Island spirits: If it’s May, let us rosé

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The Reporter’s wine columnist prepares us for warn summer days with rosé.

Just saying the word “rosé” brings a smile to the lips, for it embodies the essence of summertime. These light, fruity but dry wines call to mind fresh, cool meals on a porch or picnic blanket. Although the wine is traditionally imported from the Provence section of France, the East End has come to the fore in producing delicious rosés.

Their popularity began to rise a few years ago, with Wolffer Vineyards dominating the market and selling out each summer. Not to worry, for other vineyards were turning out wines that jostled for popularity among consumers. Rosés like Lieb’s Bridge Lane, Bedell’s Rosé and Macari’s, which is made from a blend of Malbec and Merlot, have subtle differences in flavor and dryness.

Part of the fun on summer evenings is for people to bring different rosés to sample and compare. I can’t honestly say I’ve tasted one that I haven’t liked. But I can also honestly say that I’ve not found one that compares to the rosés from Croteaux.

This North Fork winery is completely dedicated to the production of rosés. Owner Michael Croteau believes the East End has the ideal conditions for making rosé. “We could be like Provence,” he said recently.

He attributes the unique saline quality found in local wines to the fact that the vines are growing just six feet above sea level. “Only six feet below the soil,” he said, “you’ve got sand” drawing in the salt water in the area. He makes his wines with very low amounts of sulfites, the preservatives found in French wines, since they don’t have to withstand the intercontinental shipping conditions. These additives tend to affect people with sensitivities or allergies. Also, he explained, as rosés age and lose some flavor, the sulfur will oxidize and a rusty, burnt finish can come to the fore. 

Mr. Croteau came to the wine business through a side door, as he was designing the labels for many of the North Fork vineyards. Once he committed to having his own winery, he created striking bottles with a vineyard pattern screen-printed on the glass. Using clear glass bottles, he allows the many hues of the wines to shine through, creating a palette of jewel-like tones. One wine had such a lovely color it was named “Jolie” (pretty). Another, named Sauvage (wild) has a lingering finish with a hint of sweetness and tastes good with spicy foods.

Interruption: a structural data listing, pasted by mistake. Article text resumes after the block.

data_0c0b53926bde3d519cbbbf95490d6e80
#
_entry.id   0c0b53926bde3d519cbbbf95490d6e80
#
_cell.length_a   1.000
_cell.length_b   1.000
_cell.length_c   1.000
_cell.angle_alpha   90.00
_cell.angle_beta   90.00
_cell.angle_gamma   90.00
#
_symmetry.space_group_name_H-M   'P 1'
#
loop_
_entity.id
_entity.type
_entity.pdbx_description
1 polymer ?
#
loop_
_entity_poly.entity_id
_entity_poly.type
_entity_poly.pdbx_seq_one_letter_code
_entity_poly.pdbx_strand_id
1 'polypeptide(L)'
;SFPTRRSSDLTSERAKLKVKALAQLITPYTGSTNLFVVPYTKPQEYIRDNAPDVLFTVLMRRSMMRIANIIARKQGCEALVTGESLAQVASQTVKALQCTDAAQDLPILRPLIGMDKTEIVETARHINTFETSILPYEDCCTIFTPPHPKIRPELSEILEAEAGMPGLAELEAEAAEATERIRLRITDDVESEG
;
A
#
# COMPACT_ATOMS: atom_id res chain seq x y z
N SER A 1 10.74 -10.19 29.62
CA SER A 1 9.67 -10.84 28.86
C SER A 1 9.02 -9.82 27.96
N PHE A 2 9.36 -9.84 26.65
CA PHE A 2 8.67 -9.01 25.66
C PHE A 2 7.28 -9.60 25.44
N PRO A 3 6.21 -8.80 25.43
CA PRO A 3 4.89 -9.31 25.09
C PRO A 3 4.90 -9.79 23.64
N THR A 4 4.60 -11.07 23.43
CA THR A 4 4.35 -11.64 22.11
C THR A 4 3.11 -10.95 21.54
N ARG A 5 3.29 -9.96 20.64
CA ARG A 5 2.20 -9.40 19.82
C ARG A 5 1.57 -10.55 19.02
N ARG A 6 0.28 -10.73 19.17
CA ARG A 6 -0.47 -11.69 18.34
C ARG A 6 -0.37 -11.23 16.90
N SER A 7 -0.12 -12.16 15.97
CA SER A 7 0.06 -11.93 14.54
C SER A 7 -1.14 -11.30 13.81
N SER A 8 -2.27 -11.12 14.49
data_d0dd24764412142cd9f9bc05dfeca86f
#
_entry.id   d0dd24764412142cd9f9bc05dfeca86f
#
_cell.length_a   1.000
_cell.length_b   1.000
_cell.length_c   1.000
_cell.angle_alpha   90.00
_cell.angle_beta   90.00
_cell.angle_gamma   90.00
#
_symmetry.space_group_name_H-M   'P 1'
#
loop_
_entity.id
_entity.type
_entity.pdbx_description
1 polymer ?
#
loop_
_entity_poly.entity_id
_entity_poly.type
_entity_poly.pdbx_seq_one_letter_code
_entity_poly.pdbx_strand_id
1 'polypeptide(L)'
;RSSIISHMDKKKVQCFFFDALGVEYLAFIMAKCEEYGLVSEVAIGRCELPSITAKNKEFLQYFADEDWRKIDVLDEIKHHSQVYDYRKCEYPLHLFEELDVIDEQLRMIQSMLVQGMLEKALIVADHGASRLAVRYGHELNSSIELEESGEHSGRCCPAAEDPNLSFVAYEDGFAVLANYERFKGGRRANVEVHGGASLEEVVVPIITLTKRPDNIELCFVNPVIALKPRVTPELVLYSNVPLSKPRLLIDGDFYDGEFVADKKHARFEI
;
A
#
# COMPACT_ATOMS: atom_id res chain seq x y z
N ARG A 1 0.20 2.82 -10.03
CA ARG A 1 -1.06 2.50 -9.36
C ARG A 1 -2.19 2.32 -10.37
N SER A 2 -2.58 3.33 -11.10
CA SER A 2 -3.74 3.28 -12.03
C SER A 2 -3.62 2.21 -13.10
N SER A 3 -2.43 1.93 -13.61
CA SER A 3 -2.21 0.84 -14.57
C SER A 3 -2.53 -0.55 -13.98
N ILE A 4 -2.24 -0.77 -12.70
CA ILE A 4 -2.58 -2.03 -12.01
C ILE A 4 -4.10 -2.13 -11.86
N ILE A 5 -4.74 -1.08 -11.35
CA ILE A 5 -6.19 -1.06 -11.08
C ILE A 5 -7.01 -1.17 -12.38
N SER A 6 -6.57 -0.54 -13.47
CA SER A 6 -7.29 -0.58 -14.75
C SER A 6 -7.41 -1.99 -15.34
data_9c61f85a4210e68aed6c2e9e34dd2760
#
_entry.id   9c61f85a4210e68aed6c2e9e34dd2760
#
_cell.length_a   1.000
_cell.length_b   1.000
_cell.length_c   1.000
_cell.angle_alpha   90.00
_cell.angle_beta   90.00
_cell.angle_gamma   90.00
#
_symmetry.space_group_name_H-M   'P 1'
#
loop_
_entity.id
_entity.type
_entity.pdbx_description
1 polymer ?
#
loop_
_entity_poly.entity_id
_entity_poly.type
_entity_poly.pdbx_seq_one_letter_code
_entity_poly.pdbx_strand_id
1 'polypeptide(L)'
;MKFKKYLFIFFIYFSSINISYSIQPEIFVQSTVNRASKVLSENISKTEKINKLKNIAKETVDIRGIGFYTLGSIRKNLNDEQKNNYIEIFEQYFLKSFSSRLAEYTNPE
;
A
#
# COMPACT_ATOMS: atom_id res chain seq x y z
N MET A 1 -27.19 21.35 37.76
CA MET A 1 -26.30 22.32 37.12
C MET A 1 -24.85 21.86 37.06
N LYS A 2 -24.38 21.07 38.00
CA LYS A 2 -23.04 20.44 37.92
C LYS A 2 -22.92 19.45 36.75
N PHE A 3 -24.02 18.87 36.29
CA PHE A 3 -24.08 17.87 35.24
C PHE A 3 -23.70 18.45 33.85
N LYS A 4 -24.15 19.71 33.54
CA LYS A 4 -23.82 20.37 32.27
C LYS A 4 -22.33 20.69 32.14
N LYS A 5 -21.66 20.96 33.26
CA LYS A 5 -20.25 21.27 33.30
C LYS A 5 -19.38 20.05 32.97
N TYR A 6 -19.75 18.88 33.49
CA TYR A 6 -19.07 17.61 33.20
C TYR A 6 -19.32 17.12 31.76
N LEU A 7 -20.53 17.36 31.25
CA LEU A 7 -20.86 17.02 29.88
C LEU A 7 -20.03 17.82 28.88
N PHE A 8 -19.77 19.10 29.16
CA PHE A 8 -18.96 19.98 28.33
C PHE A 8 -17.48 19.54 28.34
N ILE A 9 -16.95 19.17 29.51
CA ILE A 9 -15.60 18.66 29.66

The pretty bottles and colors would mean little if the wines weren’t equally impressive, and they exceed expectations. If the rosés are delicious, the sparkling rosés are outstanding. My favorite is the Jolie Sparkle, made from the Cabernet Franc grape. The fragrance of pomegranates and wild berries upon opening the wine, along with its fresh, clean sparkle, makes you feel as though a holiday celebration must be commencing. Its sister, Cuvée Sparkle, is made from the Merlot grape, and has a slightly drier flavor, with hints of honeydew melon and fresh peaches. 

Croteaux wines can be ordered online and are available, along with other East End rosés, at Shelter Island Wines and Spirits. Island restaurants like Isola serve them and you can taste for yourself how they pair with local specialties. 

A few weeks ago, I brought home some Croteaux wines to have a tasting. Entering our kitchen, I found my son Ted, sous chef at SALT, and their Executive Chef, Darren Boyle, rehearsing some of the dishes for the summer menu. To go with fresh, beautifully prepared seafoods like crab and tuna, we opened the Sauvage and a Cuvée Sparkle. With the help of friends and family, the wines and the food disappeared as quickly as you could say “Summer!”

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